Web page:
Book Review: Intimates and Fools by Laura Madeline Wiseman & Sally Deskin

 photo 58bc5c5c-3569-41d8-a1a0-fd35776df9cc_zpsb7a2ed7e.jpg Intimates and Fools
Poems by Laura Madeline Wiseman
Art by Sally Deskin
Les Femmes Folles Books, 2014

In the collaborative project Intimates and Fools, we learn 1950s’ “sex symbol,” Marilyn Monroe, slept in her bra. This is the same woman who said “beauty and femininity are ageless and can’t be contrived, and glamour, although the manufacturers won’t like this, cannot be manufactured. Not real glamour; it’s based on femininity.” It seems, in the face of beauty, our actions fail to reflect our beliefs. As Wiseman and Deskins quote from The Great Gatsby, the desire for glamour spins us into “the best thing a girl can be in this world, a beautiful little fool.” In this project, two women de-lace, unhook, and regular wash a culture’s notion of femininity. The hope becomes such: beauty free from foolishness.

The bra is a two-fold symbol. A bra, in its function, simultaneously reveals while it supports, holds back. Therefore, a bra has the ability to show and suppress sexuality. This dual purpose complicates the bra’s function, and thus, a woman’s concept of beauty. As the subject of the work, the bra as object effortlessly opens up a critique, or more accurately, a worry about the stereotypes of femininity.

Wiseman’s speaker personifies bras. They are rational, for “They want to know why I’m setting them aside for the goodwill, why I refuse to slide them on, why they aren’t worthy…” This voice humanizes, sheds the hyper-sexuality we often superimpose. However, this personification still feels slightly problematic. The humanization, while rational, sounds silly, cartoon-like. More so, the humanization raises the bra’s importance to an uncomfortable level. A materialistic object, it seems, should never hold that much value. But perhaps discomfort is the point.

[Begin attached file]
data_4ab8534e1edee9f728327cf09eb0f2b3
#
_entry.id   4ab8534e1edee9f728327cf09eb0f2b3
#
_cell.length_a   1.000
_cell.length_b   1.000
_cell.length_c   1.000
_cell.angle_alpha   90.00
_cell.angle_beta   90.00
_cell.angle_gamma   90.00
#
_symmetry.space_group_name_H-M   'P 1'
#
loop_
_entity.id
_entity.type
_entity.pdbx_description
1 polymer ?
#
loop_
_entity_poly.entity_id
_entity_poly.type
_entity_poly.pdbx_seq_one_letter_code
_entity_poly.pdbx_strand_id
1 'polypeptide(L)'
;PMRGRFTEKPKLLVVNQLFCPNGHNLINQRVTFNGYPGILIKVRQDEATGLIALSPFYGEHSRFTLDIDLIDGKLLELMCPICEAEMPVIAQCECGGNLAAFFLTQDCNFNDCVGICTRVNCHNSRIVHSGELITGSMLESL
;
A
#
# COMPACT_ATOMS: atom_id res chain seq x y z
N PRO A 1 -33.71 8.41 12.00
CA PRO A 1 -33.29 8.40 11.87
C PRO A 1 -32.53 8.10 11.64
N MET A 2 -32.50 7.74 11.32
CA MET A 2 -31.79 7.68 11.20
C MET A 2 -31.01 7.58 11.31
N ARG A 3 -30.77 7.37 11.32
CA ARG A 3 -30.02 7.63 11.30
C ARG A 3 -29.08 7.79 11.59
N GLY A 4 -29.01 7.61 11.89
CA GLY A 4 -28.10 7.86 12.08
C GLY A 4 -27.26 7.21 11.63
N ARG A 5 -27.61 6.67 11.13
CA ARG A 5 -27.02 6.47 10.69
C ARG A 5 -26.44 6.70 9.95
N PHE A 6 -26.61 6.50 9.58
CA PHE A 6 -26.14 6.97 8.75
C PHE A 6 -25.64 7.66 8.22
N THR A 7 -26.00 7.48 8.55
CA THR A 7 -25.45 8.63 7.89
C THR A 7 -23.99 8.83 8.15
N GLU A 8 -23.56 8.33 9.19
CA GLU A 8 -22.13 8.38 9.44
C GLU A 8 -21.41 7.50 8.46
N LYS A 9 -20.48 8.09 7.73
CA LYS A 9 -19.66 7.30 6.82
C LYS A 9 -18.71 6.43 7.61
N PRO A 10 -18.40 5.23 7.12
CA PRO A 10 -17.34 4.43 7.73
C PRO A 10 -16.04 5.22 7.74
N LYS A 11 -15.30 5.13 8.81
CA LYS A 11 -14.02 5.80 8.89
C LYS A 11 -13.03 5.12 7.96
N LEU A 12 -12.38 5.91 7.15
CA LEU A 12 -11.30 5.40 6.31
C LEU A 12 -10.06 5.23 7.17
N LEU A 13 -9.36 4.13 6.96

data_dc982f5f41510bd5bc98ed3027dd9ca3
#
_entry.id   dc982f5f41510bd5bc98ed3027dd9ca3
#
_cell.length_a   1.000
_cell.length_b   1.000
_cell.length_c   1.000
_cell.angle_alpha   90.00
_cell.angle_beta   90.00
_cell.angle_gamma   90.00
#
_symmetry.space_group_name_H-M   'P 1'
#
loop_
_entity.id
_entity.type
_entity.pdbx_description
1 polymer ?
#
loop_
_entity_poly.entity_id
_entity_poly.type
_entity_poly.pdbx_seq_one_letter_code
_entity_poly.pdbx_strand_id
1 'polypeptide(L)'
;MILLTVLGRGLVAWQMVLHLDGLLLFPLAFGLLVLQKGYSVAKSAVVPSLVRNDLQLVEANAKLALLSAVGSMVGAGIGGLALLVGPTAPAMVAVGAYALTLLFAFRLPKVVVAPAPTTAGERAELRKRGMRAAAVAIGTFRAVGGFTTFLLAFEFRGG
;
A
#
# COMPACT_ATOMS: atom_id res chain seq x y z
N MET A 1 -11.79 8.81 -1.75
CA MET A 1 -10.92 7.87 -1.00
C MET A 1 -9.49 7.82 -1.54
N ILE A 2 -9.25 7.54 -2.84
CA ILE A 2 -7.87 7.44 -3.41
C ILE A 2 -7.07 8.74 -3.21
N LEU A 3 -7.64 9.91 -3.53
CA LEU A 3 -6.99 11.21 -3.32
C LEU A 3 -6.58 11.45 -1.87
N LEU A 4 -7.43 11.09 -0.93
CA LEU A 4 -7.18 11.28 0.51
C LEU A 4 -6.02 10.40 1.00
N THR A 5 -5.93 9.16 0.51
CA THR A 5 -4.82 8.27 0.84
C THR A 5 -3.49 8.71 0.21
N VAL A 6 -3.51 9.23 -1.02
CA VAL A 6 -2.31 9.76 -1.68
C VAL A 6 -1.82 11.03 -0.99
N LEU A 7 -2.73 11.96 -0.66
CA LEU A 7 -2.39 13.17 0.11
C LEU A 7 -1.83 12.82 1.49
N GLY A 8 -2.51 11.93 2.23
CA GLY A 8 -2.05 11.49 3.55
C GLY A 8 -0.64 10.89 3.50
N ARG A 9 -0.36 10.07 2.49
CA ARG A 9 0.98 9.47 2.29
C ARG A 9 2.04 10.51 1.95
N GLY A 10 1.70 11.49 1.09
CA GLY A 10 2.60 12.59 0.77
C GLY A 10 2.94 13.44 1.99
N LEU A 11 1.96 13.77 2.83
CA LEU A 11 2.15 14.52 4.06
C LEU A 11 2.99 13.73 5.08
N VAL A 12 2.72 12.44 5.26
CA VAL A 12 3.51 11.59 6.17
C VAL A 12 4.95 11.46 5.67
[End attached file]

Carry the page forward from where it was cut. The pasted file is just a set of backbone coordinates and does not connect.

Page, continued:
The strongest, most powerful moments in the narrative come from the outside perspective. In contrast to the speaker’s sweet compliment to her sister, the outside world objectifies the speaker. They “said to me: Look at the white girl with big tits. Dirty Pillows, said Stephen King. and Mr. T, What’chu talking about, Fool?” I’m uncomfortable again, but here it feels purposeful, so I welcome it.

The script-like text in Intimates and Fools tilts down, across, and sometimes around the page. It weaves in conversation with the artwork. The variation of text placement adds movement to the page. The artwork is vibrant and varied. On the first page we are met with abstract, deep colored orbs. The watercolor is imperfect, messy and disconnected. The bras are uncharacteristically beautiful. These abstract, imperfect art pieces visually demonstrate Wiseman’s narrative: beauty is not one form, one color, or one size. These pieces contrast the smaller, more concrete and clear images of  bras. These small drawings seem unfit to sit in tandem to the abstract. The most obvious contrast occurs towards the end of the collaboration. On the left sits a frilled, single-colored conned bra reminiscent of Madonna. Above are the words “I’m not a fool.” On the opposite page, the art explodes, extends its figure to embody the torso, the roundness of the cups, the multi-colored body. Below, “I’m a survivor.” And it’s here, in boldest of contrasts, I’m convinced, fully, that I’d rather survive too.


Filed under: Prose